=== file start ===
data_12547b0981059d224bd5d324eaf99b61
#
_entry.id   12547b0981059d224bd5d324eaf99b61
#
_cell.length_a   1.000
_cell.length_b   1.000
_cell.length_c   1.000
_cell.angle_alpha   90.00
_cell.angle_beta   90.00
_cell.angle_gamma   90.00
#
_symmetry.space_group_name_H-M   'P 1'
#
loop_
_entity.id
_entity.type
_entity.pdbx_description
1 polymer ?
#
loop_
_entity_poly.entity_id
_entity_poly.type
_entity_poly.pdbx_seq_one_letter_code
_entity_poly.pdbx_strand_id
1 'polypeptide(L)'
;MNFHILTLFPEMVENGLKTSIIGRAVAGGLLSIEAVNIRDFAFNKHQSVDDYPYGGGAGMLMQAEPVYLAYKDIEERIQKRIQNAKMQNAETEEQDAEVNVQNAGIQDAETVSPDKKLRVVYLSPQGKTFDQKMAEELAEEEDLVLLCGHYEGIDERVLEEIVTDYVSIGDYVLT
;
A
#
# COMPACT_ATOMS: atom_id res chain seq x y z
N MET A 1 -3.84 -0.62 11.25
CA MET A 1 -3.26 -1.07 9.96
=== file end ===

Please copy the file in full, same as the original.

data_12547b0981059d224bd5d324eaf99b61
#
_entry.id   12547b0981059d224bd5d324eaf99b61
#
_cell.length_a   1.000
_cell.length_b   1.000
_cell.length_c   1.000
_cell.angle_alpha   90.00
_cell.angle_beta   90.00
_cell.angle_gamma   90.00
#
_symmetry.space_group_name_H-M   'P 1'
#
loop_
_entity.id
_entity.type
_entity.pdbx_description
1 polymer ?
#
loop_
_entity_poly.entity_id
_entity_poly.type
_entity_poly.pdbx_seq_one_letter_code
_entity_poly.pdbx_strand_id
1 'polypeptide(L)'
;MNFHILTLFPEMVENGLKTSIIGRAVAGGLLSIEAVNIRDFAFNKHQSVDDYPYGGGAGMLMQAEPVYLAYKDIEERIQKRIQNAKMQNAETEEQDAEVNVQNAGIQDAETVSPDKKLRVVYLSPQGKTFDQKMAEELAEEEDLVLLCGHYEGIDERVLEEIVTDYVSIGDYVLT
;
A
#
# COMPACT_ATOMS: atom_id res chain seq x y z
N MET A 1 -3.84 -0.62 11.25
CA MET A 1 -3.26 -1.07 9.96